Art Direction: Franco Calabrese
Music: Daniele Patucchi
Cast: Anthony Quinn (Erastus "Deaf" Smith), Franco Nero (Johnny Ears), Pamela Tiffin (Suzie), Franco Graziosi (Gen. Morton), Ira Furstenberg (Hester), Renato Romano (Hoffman).
C-91m. Letterboxed.

by Frank Miller
Deaf Smith And Johnny Ears

Deaf Smith and Johnny Ears

With the success of Clint Eastwood and director Sergio Leone's Italian-made spaghetti Westerns in the sixties, it seemed to many that the American West had been won in the wilds of Italy and Spain. And as more and more producers tried to take advantage of the success of films like A Fistful of Dollars (1964) and Once Upon a Time in the West (1969), they also began looking for more international stars to strap on six guns and new gimmicks to set their films apart from the rest. For Deaf Smith and Johnny Ears (1972), the producers lured Anthony Quinn into making his first spaghetti Western. And they provided him with a unique gimmick - he stars as a deaf mute gunfighter who teams with Franco Nero, who acts as his ears. Like most spaghetti Westerns, the film is a strange combination of talents. Quinn was hardly a stranger to Westerns. In fact, his first OscarÆ for Best Supporting Actor had come for the modern-day western Viva Zapata! in 1952. Since then, the Mexican born actor had shot to international stardom with roles in The Guns of Navarone (1961) and Lawrence of Arabia (1962). These films and his most famous, Zorba the Greek (1964), established him as the screen's first citizen of the world, an actor who could play almost any nationality. He came to Deaf Smith and Johnny Ears after a rare failure, the TV drama series The Man and the City, in which he had returned to his roots to play the Mexican-American mayor of a southwestern city. Joining him were Franco Nero, an Italian star best known in this country for playing Sir Lancelot in the 1967 film version of Camelot. At the time, he was also known for the scandal-sheet headlines he generated when he and co-star Vanessa Redgrave moved in together. Leading lady Pamela Tiffin had built a career as Hollywood's favorite air-headed ingÈnue in the sixties, particularly in Billy Wilder's One, Two, Three (1961). By decade's end, she had re-settled in Rome, working almost exclusively in Italian films until she retired in 1974. The film's best reviews went to Tonino Delli Colli's dazzling Technicolor cinematography. That comes as no surprise considering his credits. During his fifty-year career in film he has worked with such top directors as Pier Paolo Pasolini (The Gospel According to St. Matthew, 1964), Bernardo Bertolucci (China Is Near, 1967), Sergio Leone (Once Upon a Time in the West and Once Upon a Time in America, 1984), Federico Fellini Ginger and Fred, 1986), Lina Wertmuller (Seven Beauties, 1976) and, most recently, Roberto Benigni (Life Is Beautiful, 1997). For all that talent, however, Deaf Smith and Johnny Ears was a box-office disaster. Despite a budget of less than $1.5 million, it failed to turn a profit, lost in the glut of European westerns flooding the American market in the early seventies. Yet it remains as one of the most unusual and beautifully photographed of all spaghetti Westerns. Producer: Joseph Janni, Luciano Perugia Director: Paolo Cavara Screenplay: Harry Essex, Oscar Saul, Paolo Cavara, Lucia Brudi, Augusto Finocchi Based on a story by Essex and Saul Cinematography: Tonino Delli Colli Art Direction: Franco Calabrese Music: Daniele Patucchi Cast: Anthony Quinn (Erastus "Deaf" Smith), Franco Nero (Johnny Ears), Pamela Tiffin (Suzie), Franco Graziosi (Gen. Morton), Ira Furstenberg (Hester), Renato Romano (Hoffman). C-91m. Letterboxed. by Frank Miller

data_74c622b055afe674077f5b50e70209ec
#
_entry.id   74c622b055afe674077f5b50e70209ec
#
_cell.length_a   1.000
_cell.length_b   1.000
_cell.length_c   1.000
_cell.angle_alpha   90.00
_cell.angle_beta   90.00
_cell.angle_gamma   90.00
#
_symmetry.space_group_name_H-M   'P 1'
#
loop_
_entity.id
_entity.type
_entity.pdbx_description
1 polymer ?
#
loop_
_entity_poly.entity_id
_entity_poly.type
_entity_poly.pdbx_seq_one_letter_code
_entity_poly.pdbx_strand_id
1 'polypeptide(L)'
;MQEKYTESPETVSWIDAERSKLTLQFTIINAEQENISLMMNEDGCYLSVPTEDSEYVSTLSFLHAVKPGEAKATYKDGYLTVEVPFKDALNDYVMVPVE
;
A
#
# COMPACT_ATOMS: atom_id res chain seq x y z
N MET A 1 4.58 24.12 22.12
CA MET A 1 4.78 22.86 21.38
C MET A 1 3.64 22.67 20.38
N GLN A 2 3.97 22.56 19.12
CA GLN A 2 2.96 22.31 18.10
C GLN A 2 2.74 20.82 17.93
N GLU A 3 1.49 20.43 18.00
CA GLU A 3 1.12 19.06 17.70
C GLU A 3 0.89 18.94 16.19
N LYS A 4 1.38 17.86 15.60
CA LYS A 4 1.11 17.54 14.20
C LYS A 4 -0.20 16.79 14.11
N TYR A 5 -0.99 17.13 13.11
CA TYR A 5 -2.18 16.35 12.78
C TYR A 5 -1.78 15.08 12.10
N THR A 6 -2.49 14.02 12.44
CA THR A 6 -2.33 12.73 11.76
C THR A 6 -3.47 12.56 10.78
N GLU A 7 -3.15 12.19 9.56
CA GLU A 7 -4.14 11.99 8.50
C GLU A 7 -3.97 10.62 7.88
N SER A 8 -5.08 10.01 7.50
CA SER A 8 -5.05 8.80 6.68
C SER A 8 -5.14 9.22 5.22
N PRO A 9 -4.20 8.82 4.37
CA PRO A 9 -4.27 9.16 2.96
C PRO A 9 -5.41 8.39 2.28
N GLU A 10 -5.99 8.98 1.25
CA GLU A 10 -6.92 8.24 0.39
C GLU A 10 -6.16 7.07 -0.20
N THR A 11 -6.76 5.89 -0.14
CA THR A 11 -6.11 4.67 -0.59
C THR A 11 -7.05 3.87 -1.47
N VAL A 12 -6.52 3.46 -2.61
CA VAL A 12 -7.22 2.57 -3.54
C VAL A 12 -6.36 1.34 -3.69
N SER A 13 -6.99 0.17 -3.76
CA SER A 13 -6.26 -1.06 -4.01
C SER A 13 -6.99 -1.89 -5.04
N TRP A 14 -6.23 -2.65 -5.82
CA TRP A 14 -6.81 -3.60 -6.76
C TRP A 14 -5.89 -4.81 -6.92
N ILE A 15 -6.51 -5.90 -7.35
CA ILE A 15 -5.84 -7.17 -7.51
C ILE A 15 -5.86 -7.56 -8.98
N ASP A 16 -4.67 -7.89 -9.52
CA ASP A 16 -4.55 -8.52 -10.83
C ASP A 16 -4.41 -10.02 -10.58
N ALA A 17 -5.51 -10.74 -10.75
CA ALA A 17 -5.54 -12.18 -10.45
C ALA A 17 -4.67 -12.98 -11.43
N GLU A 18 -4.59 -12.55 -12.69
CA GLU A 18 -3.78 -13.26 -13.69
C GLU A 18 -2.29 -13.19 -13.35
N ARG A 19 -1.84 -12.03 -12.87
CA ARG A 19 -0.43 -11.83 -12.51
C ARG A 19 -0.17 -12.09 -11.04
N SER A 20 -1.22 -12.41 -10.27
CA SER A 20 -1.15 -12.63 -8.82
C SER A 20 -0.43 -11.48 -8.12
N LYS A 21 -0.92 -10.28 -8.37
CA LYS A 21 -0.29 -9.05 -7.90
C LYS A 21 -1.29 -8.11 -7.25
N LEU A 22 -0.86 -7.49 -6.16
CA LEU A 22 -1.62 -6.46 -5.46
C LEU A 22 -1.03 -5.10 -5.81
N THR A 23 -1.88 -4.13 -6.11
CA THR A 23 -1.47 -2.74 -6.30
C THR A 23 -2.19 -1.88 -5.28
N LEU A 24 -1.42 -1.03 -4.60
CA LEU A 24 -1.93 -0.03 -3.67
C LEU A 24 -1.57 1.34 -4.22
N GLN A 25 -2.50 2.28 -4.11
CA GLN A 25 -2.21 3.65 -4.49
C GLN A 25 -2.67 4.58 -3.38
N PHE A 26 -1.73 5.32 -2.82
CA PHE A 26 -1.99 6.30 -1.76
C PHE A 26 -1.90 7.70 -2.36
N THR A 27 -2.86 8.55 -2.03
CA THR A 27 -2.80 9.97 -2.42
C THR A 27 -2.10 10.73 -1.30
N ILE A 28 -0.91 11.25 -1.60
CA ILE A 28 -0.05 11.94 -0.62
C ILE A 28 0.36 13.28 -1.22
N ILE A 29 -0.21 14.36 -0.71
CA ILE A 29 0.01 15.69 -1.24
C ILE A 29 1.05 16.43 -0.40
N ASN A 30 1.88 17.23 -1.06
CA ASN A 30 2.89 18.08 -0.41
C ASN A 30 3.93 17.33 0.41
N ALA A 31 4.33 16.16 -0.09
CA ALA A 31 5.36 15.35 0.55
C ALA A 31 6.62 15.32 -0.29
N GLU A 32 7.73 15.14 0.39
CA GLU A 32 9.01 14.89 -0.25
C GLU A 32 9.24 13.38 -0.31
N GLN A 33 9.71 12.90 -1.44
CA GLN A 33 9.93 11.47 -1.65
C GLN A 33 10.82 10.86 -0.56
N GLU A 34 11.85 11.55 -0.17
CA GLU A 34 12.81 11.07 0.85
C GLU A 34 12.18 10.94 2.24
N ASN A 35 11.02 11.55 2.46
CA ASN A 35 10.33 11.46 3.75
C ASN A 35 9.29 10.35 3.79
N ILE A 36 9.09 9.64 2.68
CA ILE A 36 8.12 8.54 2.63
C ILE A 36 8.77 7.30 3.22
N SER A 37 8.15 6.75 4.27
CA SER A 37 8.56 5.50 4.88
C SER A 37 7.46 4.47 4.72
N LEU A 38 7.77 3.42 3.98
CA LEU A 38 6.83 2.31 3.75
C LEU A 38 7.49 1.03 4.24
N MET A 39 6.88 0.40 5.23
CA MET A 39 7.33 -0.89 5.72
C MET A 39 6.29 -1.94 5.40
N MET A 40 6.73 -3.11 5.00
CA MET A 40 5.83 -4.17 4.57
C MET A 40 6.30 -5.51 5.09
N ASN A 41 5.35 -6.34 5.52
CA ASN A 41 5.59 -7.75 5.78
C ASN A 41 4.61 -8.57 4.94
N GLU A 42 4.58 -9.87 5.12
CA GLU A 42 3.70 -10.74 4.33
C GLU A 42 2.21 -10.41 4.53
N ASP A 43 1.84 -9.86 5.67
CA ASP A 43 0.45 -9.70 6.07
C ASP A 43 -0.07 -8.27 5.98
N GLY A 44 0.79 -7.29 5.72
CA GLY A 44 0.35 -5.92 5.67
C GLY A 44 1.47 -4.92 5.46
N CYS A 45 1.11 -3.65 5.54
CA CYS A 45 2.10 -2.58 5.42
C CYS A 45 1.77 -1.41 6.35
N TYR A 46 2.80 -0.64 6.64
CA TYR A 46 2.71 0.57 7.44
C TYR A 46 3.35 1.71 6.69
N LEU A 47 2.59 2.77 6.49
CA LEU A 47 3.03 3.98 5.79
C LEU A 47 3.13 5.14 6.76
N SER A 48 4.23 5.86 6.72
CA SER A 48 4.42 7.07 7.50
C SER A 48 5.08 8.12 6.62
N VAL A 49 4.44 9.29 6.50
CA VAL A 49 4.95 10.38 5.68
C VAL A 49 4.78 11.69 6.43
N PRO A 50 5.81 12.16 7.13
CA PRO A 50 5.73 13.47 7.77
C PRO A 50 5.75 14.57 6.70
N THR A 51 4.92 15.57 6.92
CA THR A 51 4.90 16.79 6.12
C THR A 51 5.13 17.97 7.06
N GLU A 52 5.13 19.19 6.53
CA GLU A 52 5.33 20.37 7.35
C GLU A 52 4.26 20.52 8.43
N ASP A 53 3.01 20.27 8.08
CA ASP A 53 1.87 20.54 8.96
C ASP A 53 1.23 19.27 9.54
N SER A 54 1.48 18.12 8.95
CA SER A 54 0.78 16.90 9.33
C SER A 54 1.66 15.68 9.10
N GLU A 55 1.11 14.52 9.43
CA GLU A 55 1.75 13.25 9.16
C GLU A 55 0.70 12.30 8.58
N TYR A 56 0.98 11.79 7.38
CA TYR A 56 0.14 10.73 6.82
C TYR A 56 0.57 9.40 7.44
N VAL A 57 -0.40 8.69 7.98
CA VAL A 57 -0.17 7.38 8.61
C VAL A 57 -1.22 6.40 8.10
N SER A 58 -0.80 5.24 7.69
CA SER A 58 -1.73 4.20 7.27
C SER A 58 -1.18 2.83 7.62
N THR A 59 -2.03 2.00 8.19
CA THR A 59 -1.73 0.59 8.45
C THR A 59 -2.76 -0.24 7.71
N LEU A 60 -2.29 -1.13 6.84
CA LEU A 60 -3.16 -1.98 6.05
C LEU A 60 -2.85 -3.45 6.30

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Miscellaneous Notes

c Technicolor

rtg MPAA PG